For the nonscientist, an exceptionally readable—that is, both entertaining and enlightening—presentation of what is now known about how psychological and emotional states influence physical health and are in turn affected by it. A professor of behavioral biology in England, Martin deftly steers a clear path between what he calls the “Cavaliers of mind-body interactions,” who uncritically accept the notion that the mind is the source of most bodily ills, and the “Roundhead sceptics,” who dismiss the mind-body connection as pseudoscience, labeling that may have more resonance for his countrymen than for American readers. He presents evidence to show that what goes on in people’s minds really does affect their chances of becoming ill or dying, and he examines just how mind and body interact. The mind, he explains, can influence health indirectly by making us believe we are ill and by altering the way we behave, and more directly, by influencing our immune system’s defenses. He also relates what research is beginning to uncover about what the immune system can do to the mind. Specifically, Martin looks at the mind-body connection in two major killers, heart disease and cancer, examining the roles played by psychological stress, personality type, and social relationships. He dismisses the motion that cancer can be cured by positive thinking or by guided mental imagery, calling these techniques “latter-day miracle cures” promoted by “New Age gurus.” To illustrate his points, Martin cleverly draws on fictional characters, from Dr. Pangloss in Voltaire’s Candide and Willy Loman in Arthur Miller’s Death of a Salesman to Basil Fawlty of television’s Fawlty Towers. In his closing chapter, Martin describes how evolutionary medicine, which applies Darwinian theory to the problems of medicine, asking “How did this develop?”instead of “How does this work?”, offers a new perspective on the complex connections between mind, body, and disease. A clear-headed survey of a muddy field.

Pub Date: Aug. 29, 1998

ISBN: 0-312-18664-9

Page Count: 384

Publisher: Dunne/St. Martin's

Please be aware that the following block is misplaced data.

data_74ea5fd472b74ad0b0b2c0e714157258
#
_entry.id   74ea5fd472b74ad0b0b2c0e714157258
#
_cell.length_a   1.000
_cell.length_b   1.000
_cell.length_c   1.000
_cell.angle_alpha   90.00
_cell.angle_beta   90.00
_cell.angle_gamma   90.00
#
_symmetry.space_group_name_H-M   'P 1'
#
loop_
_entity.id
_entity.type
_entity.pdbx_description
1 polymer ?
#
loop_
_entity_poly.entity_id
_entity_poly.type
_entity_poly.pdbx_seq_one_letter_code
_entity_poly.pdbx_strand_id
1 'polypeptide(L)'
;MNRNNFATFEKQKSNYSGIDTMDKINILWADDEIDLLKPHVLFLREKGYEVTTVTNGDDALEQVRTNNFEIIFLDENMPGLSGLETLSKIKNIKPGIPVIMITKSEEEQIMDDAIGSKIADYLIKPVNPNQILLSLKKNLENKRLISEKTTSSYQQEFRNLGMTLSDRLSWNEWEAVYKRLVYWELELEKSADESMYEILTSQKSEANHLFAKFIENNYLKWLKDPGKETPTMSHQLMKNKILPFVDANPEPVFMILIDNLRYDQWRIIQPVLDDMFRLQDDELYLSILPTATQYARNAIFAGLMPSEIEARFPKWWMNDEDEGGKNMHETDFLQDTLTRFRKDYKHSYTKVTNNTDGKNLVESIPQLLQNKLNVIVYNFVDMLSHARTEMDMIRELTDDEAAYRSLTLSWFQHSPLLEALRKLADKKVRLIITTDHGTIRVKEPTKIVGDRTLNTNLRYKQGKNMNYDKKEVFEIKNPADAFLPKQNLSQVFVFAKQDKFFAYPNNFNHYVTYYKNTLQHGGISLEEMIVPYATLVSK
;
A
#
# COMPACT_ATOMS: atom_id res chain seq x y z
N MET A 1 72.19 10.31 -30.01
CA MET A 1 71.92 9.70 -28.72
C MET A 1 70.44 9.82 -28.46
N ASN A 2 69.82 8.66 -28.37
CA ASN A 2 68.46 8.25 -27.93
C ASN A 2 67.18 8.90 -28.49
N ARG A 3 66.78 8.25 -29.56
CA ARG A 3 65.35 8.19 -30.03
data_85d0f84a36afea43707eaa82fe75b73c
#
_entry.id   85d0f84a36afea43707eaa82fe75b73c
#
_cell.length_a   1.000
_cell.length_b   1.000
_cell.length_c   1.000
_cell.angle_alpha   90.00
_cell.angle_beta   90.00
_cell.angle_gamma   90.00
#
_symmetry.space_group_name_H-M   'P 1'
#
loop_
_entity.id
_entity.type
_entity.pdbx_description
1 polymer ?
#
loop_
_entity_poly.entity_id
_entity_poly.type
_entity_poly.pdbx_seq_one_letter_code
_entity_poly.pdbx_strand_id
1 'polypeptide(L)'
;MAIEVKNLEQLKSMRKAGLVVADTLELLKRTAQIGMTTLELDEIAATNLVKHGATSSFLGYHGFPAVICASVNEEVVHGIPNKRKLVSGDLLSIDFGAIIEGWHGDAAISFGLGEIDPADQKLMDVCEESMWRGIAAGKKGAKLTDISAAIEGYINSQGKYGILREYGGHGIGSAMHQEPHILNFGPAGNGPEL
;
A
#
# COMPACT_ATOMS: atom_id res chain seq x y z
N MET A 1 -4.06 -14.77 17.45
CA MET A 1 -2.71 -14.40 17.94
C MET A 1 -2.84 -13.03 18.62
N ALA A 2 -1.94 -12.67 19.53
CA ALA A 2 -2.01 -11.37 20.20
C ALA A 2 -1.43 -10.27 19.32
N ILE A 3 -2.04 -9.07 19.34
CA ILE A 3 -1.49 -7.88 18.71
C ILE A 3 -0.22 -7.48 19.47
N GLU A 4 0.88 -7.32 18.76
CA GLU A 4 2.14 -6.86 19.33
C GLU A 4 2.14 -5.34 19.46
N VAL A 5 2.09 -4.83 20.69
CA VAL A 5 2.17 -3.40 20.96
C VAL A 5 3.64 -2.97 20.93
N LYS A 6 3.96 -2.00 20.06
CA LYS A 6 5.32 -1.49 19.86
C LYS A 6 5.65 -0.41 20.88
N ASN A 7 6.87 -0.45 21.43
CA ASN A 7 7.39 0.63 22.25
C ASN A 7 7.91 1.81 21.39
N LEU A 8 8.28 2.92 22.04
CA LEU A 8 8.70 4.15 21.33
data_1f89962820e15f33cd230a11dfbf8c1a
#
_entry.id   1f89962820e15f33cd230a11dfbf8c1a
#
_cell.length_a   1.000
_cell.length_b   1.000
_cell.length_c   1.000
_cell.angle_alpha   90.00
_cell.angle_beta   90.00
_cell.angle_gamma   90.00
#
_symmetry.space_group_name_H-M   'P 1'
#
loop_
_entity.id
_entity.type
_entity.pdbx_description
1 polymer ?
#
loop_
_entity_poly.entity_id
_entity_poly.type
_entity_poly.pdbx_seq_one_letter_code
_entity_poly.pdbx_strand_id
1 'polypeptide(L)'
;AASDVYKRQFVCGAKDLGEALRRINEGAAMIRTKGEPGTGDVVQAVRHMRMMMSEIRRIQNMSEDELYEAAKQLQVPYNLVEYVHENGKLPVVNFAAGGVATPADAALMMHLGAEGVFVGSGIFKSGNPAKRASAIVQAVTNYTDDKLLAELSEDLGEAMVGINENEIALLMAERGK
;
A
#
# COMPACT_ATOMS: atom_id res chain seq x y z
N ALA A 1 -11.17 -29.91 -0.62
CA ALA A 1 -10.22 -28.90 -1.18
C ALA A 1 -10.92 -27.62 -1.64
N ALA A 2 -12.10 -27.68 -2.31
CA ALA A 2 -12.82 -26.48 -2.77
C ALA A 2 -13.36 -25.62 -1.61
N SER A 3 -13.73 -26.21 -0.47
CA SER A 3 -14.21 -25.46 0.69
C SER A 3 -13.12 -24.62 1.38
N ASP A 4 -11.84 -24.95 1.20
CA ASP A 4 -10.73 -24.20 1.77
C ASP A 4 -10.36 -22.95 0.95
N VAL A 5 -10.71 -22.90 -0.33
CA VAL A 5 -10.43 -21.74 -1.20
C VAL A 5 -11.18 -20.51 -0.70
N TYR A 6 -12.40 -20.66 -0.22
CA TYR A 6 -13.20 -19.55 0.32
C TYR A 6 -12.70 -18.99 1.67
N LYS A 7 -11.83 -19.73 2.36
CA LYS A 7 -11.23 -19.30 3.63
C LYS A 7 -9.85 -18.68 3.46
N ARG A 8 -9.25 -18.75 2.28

Review Posted Online: May 20, 2010

Kirkus Reviews Issue: June 15, 1998

Did you like this book?

No Comments Yet

Stricter than, say, Bergen Evans or W3 ("disinterested" means impartial — period), Strunk is in the last analysis...



Privately published by Strunk of Cornell in 1918 and revised by his student E. B. White in 1959, that "little book" is back again with more White updatings.

Stricter than, say, Bergen Evans or W3 ("disinterested" means impartial — period), Strunk is in the last analysis (whoops — "A bankrupt expression") a unique guide (which means "without like or equal").

Pub Date: May 15, 1972

ISBN: 0205632645

Page Count: 105

Publisher: Macmillan

Review Posted Online: Oct. 28, 2011

Kirkus Reviews Issue: May 1, 1972

Did you like this book?



Noted jazz and pop record producer Thiele offers a chatty autobiography. Aided by record-business colleague Golden, Thiele traces his career from his start as a ``pubescent, novice jazz record producer'' in the 1940s through the '50s, when he headed Coral, Dot, and Roulette Records, and the '60s, when he worked for ABC and ran the famous Impulse! jazz label. At Coral, Thiele championed the work of ``hillbilly'' singer Buddy Holly, although the only sessions he produced with Holly were marred by saccharine strings. The producer specialized in more mainstream popsters like the irrepressibly perky Teresa Brewer (who later became his fourth wife) and the bubble-machine muzak-meister Lawrence Welk. At Dot, Thiele was instrumental in recording Jack Kerouac's famous beat- generation ramblings to jazz accompaniment (recordings that Dot's president found ``pornographic''), while also overseeing a steady stream of pop hits. He then moved to the Mafia-controlled Roulette label, where he observed the ``silk-suited, pinky-ringed'' entourage who frequented the label's offices. Incredibly, however, Thiele remembers the famously hard-nosed Morris Levy, who ran the label and was eventually convicted of extortion, as ``one of the kindest, most warm-hearted, and classiest music men I have ever known.'' At ABC/Impulse!, Thiele oversaw the classic recordings of John Coltrane, although he is the first to admit that Coltrane essentially produced his own sessions. Like many producers of the day, Thiele participated in the ownership of publishing rights to some of the songs he recorded; he makes no apology for this practice, which he calls ``entirely appropriate and without any ethical conflicts.'' A pleasant, if not exactly riveting, memoir that will be of most interest to those with a thirst for cocktail-hour stories of the record biz. (25 halftones, not seen)

Pub Date: May 1, 1995

ISBN: 0-19-508629-4

Page Count: 224

Publisher: Oxford Univ.

Review Posted Online: May 20, 2010

Kirkus Reviews Issue: March 1, 1995

Did you like this book?